Monday, May 28, 2012

Shavuot and Ruth: Chesed and the Letter of the Law

In today's Huffington Post, a wonderful midrash (interpretation) of the Book of Ruth and why we read the book at Shavuot, discusses an obvious contradiction in pairing the two together.  In Judaism, there can be as many midrashim on one portion of Torah, as there are people reading Torah.  

Rabbi Laura Geller, Senior Rabbi of Temple Emanuel in Beverly Hills, California, begins with the following:
It is the anniversary of the giving of Torah at Mt. Sinai. Strange, isn't it, that on the holy day we celebrate the Giving of the Law, we traditionally study a book about breaking the law! We read the Book of Ruth, the most transgressive of the Bible, the book that explicitly defies a Divine command.
 Deuteronomy 23:4-4 says explicitly: "No Ammonite or Moabite shall be admitted into the congregation of the Lord; none of their descendants even into the 10th generation shall ever be admitted into the congregation of Lord because they did not meet you with food and water after you left Egypt.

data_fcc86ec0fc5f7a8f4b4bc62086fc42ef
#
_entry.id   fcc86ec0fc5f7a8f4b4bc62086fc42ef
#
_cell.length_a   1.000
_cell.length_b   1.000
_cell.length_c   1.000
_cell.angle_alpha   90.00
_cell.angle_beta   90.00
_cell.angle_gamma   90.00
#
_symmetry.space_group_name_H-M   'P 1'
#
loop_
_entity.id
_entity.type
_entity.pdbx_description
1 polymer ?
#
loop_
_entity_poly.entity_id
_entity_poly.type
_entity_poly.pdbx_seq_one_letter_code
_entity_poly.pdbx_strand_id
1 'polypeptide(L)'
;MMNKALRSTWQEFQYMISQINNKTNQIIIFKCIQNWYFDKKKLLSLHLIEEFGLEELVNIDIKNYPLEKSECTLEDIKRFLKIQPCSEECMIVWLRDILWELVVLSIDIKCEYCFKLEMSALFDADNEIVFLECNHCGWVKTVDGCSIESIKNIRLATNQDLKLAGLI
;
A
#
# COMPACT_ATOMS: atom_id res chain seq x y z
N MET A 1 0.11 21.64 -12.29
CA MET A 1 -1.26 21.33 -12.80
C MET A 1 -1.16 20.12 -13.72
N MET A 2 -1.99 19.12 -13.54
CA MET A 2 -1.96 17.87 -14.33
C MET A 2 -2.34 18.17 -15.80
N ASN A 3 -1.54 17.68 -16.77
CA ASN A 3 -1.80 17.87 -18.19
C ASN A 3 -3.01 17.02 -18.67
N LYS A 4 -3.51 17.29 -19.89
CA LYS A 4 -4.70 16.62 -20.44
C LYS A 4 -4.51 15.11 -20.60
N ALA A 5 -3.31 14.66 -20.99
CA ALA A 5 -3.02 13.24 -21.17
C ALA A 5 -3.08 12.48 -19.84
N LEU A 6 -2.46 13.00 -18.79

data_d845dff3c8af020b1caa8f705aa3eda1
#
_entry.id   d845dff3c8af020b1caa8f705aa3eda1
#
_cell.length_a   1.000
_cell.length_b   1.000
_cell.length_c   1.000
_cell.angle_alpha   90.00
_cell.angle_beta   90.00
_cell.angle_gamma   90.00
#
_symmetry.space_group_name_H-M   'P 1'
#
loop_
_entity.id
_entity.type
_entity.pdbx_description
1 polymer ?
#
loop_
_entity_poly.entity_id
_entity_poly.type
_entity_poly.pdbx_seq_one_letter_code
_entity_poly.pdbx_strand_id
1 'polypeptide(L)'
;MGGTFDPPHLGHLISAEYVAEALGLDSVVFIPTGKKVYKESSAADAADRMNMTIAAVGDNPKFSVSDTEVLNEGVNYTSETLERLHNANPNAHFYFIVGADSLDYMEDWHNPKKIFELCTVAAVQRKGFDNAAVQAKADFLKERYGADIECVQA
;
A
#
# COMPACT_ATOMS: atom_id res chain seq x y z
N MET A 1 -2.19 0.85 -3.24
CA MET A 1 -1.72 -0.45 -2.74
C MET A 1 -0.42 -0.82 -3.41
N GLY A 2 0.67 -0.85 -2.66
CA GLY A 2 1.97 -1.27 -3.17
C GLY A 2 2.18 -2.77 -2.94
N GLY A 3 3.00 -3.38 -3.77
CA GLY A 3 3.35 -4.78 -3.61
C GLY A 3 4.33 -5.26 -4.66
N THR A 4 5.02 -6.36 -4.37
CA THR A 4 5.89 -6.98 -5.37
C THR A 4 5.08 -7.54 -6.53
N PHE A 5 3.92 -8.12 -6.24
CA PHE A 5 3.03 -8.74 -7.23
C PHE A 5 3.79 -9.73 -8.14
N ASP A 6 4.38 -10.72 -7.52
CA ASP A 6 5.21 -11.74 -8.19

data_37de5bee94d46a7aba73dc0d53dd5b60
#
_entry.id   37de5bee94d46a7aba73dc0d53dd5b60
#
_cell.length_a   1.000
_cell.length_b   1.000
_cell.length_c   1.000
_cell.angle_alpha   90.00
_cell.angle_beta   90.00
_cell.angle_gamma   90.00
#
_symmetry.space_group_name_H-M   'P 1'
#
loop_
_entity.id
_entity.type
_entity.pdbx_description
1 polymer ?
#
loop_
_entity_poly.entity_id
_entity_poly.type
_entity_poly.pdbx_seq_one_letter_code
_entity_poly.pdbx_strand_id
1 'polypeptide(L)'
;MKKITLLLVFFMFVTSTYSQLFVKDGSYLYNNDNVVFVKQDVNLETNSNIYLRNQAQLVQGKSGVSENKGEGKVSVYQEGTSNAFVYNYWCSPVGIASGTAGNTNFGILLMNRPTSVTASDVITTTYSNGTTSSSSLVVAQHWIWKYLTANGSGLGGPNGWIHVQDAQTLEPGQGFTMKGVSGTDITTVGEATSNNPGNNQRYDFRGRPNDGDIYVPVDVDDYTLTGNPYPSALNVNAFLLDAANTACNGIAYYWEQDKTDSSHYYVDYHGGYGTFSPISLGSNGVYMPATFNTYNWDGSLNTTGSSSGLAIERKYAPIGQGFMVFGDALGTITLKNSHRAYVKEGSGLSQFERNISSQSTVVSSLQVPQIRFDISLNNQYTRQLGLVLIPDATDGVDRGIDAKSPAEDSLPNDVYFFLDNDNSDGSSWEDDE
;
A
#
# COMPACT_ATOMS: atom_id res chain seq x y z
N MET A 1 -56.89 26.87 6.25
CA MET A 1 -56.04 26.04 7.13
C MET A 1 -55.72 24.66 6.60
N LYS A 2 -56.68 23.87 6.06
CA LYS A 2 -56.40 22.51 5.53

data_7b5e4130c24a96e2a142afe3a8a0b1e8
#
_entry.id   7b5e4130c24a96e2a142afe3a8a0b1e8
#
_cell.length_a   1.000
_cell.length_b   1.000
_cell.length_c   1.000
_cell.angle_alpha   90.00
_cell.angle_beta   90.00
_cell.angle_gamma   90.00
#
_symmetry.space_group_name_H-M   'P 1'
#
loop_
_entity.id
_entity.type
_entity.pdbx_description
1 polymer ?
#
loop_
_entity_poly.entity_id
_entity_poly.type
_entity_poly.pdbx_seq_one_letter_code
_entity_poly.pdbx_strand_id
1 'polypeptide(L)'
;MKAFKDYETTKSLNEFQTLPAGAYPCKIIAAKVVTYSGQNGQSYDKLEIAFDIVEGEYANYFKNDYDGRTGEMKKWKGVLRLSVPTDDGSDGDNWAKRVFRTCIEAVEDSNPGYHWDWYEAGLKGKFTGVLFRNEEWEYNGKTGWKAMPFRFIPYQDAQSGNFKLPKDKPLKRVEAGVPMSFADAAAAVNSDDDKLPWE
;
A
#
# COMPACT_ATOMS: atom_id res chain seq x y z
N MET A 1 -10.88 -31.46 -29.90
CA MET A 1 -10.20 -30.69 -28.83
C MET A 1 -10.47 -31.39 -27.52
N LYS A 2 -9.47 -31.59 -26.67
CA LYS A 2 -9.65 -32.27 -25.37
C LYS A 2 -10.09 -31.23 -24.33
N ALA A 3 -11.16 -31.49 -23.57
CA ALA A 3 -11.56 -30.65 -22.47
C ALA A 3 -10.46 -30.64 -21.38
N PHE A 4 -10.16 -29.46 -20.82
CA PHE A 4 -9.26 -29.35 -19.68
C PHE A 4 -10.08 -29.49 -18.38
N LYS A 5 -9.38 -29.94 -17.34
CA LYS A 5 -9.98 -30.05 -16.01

Yet the book of Ruth is a story about a Moabite woman who was the great-grandmother of King David, from whose family will come the Messiah. 
After a discussion of the story of Ruth and her many kindnesses, Rabbi Geller asks what would happen to Ruth in America today if she were an illegal immigrant as she was in the story.

I would ask:  What if Ruth was the Lesbian wife of Naomi's daughter.  What if the child she bore, from a donor seed was Oved, father of Jesse, father of King David from whose family will come the Messiah?

 Rabbi Geller concludes that Ruth's acts of kindness transcend the law.  
The Book of Ruth teaches, something that gatekeepers of the law often miss: God wants us to act out of kindness and empathy; God wants us to challenge convention because we see divinity in the faces of other people.
We are given challenges along the road of life.  Moral challenges that test our very souls and our beliefs...our faith.  And yet, within the confines of the strictest laws, Judaism gives us a way to challenge the challenge God, as Abraham did, as Moses did.  It is our heritage.  It is the way we participate in God's creation.

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